Why am I doing the Three Peaks Challenge?

Looking back a few years ago I wouldn’t have thought I’d be taking on something like the Three Peaks, let alone in 24 hours. I had no confidence, no drive, no energy and I was always exhausted. I was low and I’ll say the word everyone dreads… I was depressed.

I know what it feels like to be in a situation where you are trapped in your mind and regardless of what people on the outside are saying, you feel like you can’t escape.

I felt like I couldn’t do right and constantly battled with myself to get through a standard day.

Thankfully, things have changed since then. So when it was suggested to complete the Three Peaks Challenge I jokingly agreed but I knew in my gut I wanted to do it knowing it was for mental health.

As a person who considers a hike as walking around the best shopping sales, I knew I had to train myself.   I had completed a lot of fitness whilst at university so knew I had it in me to get fit.

The gym really is not my friend and I’ve found it more enjoyable taking walks in the country at the weekend to prepare whilst enjoying the peace away from the city. Unfortunately, the gym is still in my life.. reluctantly, but I have to admit the buzz after a good cardio session really has made me feel positive.

Until completing Snowdon and  Scafell, I completely forgot there was another part of me that I had to train. My brain. I learnt mental block was a real thing and there were times I just wanted to turn around and give up whilst climbing.

I questioned what I was doing, could I complete this? I kept convincing myself it was just another ascent or another corner, I broke it down into sections and just focused on completing each one. When we got to the summit I honestly couldn’t tell you how happy I felt. What felt like an impossible challenge was complete.

In terms of knowledge, I had no idea what I was letting myself in for. Google maps satellite images and blogs soon became a good friend of ours but it wasn’t until we climbed Snowdon that it really hit home.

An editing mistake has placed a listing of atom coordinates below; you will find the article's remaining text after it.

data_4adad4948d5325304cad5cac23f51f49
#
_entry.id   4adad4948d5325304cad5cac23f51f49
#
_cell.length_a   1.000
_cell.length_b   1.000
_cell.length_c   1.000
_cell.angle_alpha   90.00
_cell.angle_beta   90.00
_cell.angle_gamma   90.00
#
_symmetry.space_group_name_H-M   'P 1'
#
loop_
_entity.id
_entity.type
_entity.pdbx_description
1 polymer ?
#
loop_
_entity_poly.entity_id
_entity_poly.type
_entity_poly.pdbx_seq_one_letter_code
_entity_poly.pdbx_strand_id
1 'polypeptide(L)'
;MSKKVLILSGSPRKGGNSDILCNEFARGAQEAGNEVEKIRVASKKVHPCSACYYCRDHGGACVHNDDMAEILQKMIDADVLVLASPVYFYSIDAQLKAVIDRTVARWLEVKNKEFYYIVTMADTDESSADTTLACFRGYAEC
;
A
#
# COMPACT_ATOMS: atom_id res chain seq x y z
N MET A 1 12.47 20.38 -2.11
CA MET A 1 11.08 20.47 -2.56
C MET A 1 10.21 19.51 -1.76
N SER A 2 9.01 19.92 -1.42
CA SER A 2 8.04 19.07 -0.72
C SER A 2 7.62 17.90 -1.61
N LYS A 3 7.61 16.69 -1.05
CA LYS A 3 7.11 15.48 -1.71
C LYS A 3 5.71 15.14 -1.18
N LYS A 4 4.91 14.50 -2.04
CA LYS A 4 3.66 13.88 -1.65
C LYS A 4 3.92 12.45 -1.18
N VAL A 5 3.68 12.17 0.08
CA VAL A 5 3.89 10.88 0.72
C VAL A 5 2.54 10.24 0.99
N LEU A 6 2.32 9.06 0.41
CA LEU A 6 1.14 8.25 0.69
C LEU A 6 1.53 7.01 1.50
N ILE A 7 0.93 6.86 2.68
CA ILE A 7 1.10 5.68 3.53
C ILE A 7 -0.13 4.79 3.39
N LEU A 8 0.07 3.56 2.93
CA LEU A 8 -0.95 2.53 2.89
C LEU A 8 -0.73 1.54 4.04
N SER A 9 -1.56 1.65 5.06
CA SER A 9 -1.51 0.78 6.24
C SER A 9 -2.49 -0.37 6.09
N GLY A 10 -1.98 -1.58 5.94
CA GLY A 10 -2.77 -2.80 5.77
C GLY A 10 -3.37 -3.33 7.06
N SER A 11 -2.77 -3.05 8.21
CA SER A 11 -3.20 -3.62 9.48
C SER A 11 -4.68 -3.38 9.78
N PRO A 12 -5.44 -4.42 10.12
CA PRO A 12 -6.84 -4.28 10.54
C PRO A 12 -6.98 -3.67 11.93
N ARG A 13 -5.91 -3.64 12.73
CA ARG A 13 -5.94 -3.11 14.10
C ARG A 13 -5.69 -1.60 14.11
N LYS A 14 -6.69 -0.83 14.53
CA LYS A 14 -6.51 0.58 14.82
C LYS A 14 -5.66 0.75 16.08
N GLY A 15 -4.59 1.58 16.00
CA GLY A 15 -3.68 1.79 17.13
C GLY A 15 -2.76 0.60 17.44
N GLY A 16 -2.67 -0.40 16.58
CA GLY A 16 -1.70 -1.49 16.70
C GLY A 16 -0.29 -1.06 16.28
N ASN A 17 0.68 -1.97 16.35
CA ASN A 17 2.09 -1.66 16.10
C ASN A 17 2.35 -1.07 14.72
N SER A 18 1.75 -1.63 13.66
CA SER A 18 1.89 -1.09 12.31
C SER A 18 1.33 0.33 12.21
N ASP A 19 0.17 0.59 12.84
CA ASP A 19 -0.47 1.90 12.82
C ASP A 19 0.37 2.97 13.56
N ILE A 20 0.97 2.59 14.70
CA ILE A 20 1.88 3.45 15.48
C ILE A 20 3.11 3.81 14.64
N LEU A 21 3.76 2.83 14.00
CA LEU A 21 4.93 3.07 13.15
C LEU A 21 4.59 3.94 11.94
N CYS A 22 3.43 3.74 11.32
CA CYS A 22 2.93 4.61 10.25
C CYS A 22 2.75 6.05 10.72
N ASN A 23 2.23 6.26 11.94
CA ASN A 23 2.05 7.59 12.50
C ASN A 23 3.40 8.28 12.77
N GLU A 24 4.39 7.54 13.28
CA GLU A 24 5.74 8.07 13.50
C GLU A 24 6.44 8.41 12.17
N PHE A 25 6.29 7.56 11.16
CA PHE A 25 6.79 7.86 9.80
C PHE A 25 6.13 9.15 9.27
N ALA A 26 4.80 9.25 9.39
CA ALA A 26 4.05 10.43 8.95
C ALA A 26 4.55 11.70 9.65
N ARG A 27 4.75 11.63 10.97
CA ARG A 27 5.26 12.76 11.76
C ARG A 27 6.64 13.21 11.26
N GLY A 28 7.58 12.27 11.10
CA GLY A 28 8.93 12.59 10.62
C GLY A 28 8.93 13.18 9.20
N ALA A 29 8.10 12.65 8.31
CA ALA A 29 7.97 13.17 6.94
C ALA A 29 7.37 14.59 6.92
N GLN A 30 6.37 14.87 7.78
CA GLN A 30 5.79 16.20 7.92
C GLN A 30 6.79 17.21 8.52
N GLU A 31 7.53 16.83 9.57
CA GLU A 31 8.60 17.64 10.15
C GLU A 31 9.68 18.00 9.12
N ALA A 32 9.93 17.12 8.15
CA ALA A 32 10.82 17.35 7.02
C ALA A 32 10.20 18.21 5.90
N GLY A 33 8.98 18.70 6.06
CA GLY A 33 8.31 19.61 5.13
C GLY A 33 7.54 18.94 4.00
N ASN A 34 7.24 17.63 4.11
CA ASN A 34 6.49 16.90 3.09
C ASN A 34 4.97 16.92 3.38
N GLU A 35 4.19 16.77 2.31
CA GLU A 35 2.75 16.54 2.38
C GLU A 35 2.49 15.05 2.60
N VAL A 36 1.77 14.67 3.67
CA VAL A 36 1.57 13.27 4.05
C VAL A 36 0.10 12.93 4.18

The ground being uneven, the unexpected snow, the large boulders. What were the others going to be like? I voiced my concerns and worries about the next peak to my fellow hikers and was inundated with encouragement, past experiences, videos, pictures and talk all about information on how I could overcome this.

The nerves and worries have turned to excitement and I’m grateful to everyone for sharing their knowledge and experience as it has bought me ease and determination for the next peak. I knew I wasn’t alone after asking for help and talking about my worries.

It’s still a lot to take in and if I’m honest even after all of this advice, Three Peaks still terrifies me. I’m not sure whether it’s the challenge it’s self or the emotion behind it after everything I have overcome in the last few years. Regardless, I still feel like I need to complete this and overcome the challenge, just like overcoming mental health.

I know I’ll complete this with the support of my fellow hikers around me, the training I’ve completed, the knowledge I have learnt, the experiences I have gained and encouragement to help me move forward.

Some may say that mental health and Three Peaks are two completely different things and that there isn’t a comparison. However, when you break it down and look at the tools required to tackle both, it can be overcome with training, knowledge, experience, awareness and encouragement.

The size of the challenge isn’t the issue if you have the right tools to tackle it. Please don’t be afraid to speak out about mental health, it’s honestly the best thing I ever did. 

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